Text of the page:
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Monday, December 8, 2008

Republicans Send 1st Ever Vietnamese-American to US Congress

Yet, according to the main stream media, the GOP fails to recruit minorities and there are few minorities on the GOP podium.

Allow me to provide you with a reality check.

Let’s forget for a moment that Abraham Lincoln was the first Republican president and that Frederick Douglass served as his adviser. Let’s also overlook that segregation and Jim Crow laws were the result of Democratic legislation and that Martin Luther King registered as a Republican in 1956. Let’s not remember that it was Republican president Ronald Reagan who made MLK’s birthday a national holiday.

Let’s also ignore the fact that Colin Powell, a Republican, was the first African American to serve as Secretary of State (the Nation’s highest cabinet office). For that matter, let’s also not pay attention to the rest of George W. Bush’s other major appointments of Black Americans (such as Supreme Court Justice Clarence Thomas, Secretary of U.S. Department of Housing and Urban Development Alphonso Jackson, Former Secretary of Education Rod Paige, and current Secretary of State Condoleezza Rice). Let’s also close our eyes to the fact that Michael S. Steele will likely be the next chairman of the R.N.C.. While we’re at it, let’s just neglect to mention all African American Republicans and pretend like their ground breaking efforts somehow don’t matter because they registered with the red team instead of the blue one.

If you do all of this, then you’ll have some conception of how the main stream media portrays the GOP. After all, have you not heard the Republican Party referred to as the “Rich Old White Guy Party?”

Somehow, people fail to remember that it is the Republican Party which typically lowers taxes, it was the Republican Party which fought to abolish slavery and later give equal rights to women and minorities, and it is the Republican Party whose conservative stances on social issues most closely correlate to the stances of a mostly Christian population of black Americans. Suddenly, because the democrats were the first to get a black man elected president, the Republican Party is comprised entirely of bigots?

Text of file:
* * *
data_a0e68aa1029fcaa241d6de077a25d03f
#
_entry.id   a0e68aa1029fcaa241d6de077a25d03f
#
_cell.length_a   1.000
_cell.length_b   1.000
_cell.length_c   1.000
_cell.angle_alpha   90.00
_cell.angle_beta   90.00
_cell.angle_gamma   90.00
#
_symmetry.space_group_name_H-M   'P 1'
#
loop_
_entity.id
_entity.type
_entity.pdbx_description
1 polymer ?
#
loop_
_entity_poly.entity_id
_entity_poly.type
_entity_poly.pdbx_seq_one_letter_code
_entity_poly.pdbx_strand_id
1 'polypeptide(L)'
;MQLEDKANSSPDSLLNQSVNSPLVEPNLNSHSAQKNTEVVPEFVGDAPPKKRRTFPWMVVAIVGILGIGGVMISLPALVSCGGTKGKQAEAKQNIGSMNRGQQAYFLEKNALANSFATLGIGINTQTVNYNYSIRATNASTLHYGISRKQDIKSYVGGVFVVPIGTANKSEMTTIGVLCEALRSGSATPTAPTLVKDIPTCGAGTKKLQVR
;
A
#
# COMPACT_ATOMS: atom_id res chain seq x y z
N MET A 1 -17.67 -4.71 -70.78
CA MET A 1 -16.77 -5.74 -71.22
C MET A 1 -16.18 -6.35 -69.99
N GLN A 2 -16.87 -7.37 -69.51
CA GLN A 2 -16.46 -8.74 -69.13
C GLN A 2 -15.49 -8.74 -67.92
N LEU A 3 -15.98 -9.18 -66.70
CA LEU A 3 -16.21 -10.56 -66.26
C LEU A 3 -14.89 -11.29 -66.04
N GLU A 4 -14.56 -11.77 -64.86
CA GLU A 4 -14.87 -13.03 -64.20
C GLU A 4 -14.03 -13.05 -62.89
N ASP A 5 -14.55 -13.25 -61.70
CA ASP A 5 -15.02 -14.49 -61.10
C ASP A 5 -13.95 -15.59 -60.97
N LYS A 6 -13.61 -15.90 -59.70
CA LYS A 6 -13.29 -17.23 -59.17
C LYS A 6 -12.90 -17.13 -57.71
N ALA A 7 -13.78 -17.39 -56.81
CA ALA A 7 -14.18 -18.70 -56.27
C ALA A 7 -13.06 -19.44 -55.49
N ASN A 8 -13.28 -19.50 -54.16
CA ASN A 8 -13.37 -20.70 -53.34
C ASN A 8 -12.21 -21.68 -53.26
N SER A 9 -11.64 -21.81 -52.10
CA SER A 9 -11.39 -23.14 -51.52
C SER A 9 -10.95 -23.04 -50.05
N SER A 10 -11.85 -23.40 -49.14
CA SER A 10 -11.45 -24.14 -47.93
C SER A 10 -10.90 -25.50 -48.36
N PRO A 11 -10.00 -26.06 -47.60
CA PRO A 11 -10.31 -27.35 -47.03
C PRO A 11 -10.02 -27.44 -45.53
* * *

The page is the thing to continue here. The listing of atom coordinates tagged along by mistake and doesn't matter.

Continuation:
Isn’t it odd how a couple decades of mass media (aka: cable television and the internet) have managed to erase the inconvenient pages of history?

Beyond the large collection of stellar African American Republicans, the GOP has a whole host of other influential minority leaders. The Governor of Louisiana Bobby Jindal (the youngest current governor in America, the first non-white to serve as governor of Louisiana, and the first Indian American elected to state-wide office in U.S. history), the Governor of California Arnold Schwarzenegger (Austrian-American), U.S. Congressman for the state of Ohio District 7 Steve Austria (Pilipino-American), Governor of the U.S. Territory of Guam Felix Perez Camacho, Governor Elect of the U.S. Territory of Puerto Rico Luis Fortuño, Member of the California State Assembly Van Tran (Vietnamese-American), Senator Mel Martinez (Cuban-American), Congressman Ileana Ros-Lehtinen (Cuban-American), Congressman Lincoln Diaz-Balart (Cuban-American), Congressman Mario Diaz-Balart (Latin-American), Congressman Devin Nunes (Portuguese-American), former U.S. Senator from New Hampshire John Sununu (the only Arab-American member of Congress), and U.S. Congressman Tom Cole (the only Native American in congress) are just a few of the many high-ranking minority Republicans serving today.